Wednesday, 26 March 2014

Task Library: Common Patterns

Creating a new task

void Main()
{
    Console.WriteLine ("I'm the main thread, starting a new task. My ID: " + Thread.CurrentThread.ManagedThreadId);    
    
    //the task is started immediately
    Task t = Task.Factory.StartNew(() => 
    { 
        Console.WriteLine ("I'm a task running concurrently with the thread that started me. My ID: "
                                + Thread.CurrentThread.ManagedThreadId);
    });
    
    Console.WriteLine ("I'm going away. My ID: " + Thread.CurrentThread.ManagedThreadId);
}



I'm the main thread, starting a new task. My ID: 20
I'm going away. My ID: 20
I'm a task running concurrently with the thread that started me. My ID: 24


The method Task.Factory.StartNew() creates a task and immediately starts it. If we want to control when a task starts, we can instantiate a new Task object and call Start() on it.

For e.g.

void Main()
{
    Console.WriteLine ("I'm the main thread, starting a new task. My ID: " + Thread.CurrentThread.ManagedThreadId);
    
    //define task
    Task t = new Task(() => 
    { 
        Console.WriteLine ("I'm a task running concurrently with the thread that started me. My ID: "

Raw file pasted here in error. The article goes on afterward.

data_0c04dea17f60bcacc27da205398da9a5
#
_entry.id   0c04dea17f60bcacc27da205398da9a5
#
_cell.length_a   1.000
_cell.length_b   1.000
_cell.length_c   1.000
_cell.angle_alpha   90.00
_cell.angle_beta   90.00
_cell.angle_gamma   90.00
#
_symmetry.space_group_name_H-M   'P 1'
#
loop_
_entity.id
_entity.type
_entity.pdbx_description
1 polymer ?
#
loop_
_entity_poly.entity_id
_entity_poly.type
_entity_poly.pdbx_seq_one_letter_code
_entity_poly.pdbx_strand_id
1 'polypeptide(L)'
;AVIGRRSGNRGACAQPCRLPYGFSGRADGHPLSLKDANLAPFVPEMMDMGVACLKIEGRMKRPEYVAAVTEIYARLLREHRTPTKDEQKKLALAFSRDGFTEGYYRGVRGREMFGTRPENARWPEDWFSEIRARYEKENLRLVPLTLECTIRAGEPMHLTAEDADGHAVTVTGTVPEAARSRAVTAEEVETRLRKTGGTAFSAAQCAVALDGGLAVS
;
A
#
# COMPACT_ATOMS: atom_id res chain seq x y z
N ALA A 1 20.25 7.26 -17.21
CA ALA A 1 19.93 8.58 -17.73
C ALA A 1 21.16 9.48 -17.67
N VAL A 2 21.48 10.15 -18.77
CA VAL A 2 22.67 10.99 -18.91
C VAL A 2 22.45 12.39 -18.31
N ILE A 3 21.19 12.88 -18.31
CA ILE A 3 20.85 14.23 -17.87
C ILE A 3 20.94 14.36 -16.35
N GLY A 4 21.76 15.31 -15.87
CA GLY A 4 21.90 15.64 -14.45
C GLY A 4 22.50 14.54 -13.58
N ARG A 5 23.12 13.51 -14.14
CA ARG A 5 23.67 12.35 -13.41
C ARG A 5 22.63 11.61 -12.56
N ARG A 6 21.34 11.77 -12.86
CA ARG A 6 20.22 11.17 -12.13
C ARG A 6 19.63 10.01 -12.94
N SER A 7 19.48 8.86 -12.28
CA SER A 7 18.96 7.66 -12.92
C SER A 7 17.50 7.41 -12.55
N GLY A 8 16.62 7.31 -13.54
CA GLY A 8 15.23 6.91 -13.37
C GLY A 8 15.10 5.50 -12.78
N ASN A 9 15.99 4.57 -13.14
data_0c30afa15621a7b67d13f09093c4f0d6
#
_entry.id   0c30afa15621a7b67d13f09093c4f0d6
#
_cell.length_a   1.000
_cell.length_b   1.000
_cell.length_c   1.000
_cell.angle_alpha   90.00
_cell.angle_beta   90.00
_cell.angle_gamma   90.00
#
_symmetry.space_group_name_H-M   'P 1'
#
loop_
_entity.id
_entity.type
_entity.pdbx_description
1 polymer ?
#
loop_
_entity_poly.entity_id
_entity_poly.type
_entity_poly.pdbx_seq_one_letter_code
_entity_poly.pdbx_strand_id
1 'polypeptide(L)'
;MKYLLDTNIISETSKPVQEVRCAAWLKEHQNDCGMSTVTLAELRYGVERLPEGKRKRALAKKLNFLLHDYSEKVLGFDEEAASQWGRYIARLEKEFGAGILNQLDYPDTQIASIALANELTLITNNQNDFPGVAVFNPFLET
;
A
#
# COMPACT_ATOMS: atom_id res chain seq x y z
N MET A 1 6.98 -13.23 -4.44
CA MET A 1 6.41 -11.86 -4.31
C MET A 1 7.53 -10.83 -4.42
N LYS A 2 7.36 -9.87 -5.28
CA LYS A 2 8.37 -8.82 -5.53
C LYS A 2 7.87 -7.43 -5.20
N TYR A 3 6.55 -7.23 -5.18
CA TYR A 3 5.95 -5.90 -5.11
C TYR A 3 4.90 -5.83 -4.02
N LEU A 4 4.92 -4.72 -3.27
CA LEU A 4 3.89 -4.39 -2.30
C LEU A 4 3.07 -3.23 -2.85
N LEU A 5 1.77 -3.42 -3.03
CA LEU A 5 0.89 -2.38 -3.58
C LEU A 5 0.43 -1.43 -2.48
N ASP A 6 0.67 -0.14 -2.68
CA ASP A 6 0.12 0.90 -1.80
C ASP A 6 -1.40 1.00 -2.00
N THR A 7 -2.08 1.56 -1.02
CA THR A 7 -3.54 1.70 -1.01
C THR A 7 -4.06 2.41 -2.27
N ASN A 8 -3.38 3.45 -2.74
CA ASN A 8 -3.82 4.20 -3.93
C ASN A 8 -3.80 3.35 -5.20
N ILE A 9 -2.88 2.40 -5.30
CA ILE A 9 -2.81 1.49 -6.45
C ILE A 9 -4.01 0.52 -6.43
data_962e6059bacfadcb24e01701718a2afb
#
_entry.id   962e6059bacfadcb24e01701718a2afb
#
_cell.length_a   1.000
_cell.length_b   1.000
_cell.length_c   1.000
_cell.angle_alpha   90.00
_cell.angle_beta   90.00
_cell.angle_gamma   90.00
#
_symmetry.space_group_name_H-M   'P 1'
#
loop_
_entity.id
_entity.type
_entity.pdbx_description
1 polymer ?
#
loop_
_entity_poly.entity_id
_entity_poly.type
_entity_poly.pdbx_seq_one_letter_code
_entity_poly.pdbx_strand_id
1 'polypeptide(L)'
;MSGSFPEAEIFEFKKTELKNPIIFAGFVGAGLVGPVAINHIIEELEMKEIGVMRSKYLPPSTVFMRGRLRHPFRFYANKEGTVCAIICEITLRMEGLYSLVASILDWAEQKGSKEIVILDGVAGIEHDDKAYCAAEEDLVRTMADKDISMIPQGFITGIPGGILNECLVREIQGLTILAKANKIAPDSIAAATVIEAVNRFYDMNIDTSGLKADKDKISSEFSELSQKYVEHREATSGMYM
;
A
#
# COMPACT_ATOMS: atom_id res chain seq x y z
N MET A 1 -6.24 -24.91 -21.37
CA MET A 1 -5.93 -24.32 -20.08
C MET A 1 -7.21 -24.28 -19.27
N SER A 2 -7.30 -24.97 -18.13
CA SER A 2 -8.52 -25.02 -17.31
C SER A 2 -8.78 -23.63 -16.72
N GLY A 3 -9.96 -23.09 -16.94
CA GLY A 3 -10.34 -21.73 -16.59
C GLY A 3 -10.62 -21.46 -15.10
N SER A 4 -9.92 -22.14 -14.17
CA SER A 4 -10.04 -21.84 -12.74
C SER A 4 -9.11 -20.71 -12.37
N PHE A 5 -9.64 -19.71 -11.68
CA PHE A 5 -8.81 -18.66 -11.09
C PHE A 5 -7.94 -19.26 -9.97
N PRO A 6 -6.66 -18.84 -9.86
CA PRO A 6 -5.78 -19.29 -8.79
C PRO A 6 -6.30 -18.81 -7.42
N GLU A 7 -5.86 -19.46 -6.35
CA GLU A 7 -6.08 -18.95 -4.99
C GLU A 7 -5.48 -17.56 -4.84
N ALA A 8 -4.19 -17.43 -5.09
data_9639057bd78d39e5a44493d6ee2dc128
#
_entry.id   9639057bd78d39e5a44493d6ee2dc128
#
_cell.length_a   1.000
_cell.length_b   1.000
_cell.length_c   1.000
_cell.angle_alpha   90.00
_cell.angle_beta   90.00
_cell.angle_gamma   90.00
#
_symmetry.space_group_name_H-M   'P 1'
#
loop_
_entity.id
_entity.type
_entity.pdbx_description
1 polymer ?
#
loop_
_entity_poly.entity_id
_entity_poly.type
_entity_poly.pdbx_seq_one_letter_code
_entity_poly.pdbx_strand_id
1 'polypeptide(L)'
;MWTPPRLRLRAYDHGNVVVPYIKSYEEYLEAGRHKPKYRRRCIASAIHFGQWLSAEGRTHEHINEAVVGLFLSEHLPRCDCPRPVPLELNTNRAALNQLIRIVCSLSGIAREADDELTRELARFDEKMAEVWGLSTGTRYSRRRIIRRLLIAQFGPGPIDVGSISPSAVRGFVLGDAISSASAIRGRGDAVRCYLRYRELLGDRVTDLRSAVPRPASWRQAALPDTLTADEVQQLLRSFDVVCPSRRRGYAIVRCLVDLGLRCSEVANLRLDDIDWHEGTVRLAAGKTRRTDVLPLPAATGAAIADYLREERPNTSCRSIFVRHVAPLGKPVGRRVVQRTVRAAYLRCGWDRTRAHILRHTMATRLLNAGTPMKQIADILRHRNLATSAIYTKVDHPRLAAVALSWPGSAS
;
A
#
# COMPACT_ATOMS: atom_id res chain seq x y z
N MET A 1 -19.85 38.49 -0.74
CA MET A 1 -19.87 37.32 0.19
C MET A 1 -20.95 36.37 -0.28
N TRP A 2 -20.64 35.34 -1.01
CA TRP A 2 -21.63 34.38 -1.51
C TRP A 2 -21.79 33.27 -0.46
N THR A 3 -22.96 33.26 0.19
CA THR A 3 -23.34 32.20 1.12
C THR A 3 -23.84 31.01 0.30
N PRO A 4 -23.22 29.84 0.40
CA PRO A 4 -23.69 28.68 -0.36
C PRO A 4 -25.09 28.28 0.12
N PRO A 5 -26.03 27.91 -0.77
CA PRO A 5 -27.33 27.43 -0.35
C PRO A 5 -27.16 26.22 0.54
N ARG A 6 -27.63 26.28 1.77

+ Thread.CurrentThread.ManagedThreadId);
    });
    
    //start the task
    t.Start();
    
    Console.WriteLine ("I'm going away. My ID: " + Thread.CurrentThread.ManagedThreadId);
}

Waiting for a task
We can see above, that the main thread doesn’t wait for the task to complete. The task may not even start when main thread is done. The main thread with ID:20 exits before the Task thread ID:24 gets to work.

The application doesn’t wait for the Task to complete because the thread which runs the Task is a background thread. To wait on a thread we use the Wait() method on the Task object.

void Main()
{
    Console.WriteLine ("I'm the main thread, starting a new task. My ID: " + Thread.CurrentThread.ManagedThreadId);
    
    Task t = Task.Factory.StartNew(() => 
    { 
        Thread.Sleep(5000);
        Console.WriteLine ("I'm a task running concurrently with the thread that started me. My ID: " 
                + Thread.CurrentThread.ManagedThreadId);
        Console.WriteLine ("Task: I'm going away after waking up. My ID: " + Thread.CurrentThread.ManagedThreadId);
    });
    
    t.Wait();
    
    Console.WriteLine ("Main: I'm going away after waiting. My ID: " + Thread.CurrentThread.ManagedThreadId);
}




I'm the main thread, starting a new task. My ID: 22
I'm a task running concurrently with the thread that started me. My ID: 8
Task: I'm going away after waking up. My ID: 8
Main: I'm going away after waiting. My ID: 22


Passing parameter